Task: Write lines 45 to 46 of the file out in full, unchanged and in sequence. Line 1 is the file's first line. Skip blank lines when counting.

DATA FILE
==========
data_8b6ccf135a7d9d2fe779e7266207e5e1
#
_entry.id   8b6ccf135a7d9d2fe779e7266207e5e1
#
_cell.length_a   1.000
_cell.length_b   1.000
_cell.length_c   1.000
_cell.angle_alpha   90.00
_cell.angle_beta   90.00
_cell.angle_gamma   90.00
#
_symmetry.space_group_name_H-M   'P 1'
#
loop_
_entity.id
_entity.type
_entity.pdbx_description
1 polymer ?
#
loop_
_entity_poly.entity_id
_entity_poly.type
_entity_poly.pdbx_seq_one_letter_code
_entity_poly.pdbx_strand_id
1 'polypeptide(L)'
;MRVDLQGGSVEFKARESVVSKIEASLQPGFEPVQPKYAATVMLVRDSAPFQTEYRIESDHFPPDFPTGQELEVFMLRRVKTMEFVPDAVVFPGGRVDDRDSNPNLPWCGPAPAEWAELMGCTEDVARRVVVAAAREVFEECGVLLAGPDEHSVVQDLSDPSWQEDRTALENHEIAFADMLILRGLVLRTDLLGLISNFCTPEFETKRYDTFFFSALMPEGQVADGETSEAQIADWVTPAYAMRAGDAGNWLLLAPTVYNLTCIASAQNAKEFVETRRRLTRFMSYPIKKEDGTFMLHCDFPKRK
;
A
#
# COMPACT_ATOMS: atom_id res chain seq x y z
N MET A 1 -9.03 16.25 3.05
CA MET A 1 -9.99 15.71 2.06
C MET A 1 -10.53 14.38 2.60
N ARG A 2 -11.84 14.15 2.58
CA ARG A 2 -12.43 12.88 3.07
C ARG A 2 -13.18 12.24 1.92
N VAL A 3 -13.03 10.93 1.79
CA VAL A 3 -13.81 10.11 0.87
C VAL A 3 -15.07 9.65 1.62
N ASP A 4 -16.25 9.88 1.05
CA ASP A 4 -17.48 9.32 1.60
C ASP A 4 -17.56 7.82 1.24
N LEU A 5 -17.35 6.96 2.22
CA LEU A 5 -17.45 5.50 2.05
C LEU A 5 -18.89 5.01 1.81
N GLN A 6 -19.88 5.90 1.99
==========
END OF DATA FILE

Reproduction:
C LEU A 5 -18.89 5.01 1.81
N GLN A 6 -19.88 5.90 1.99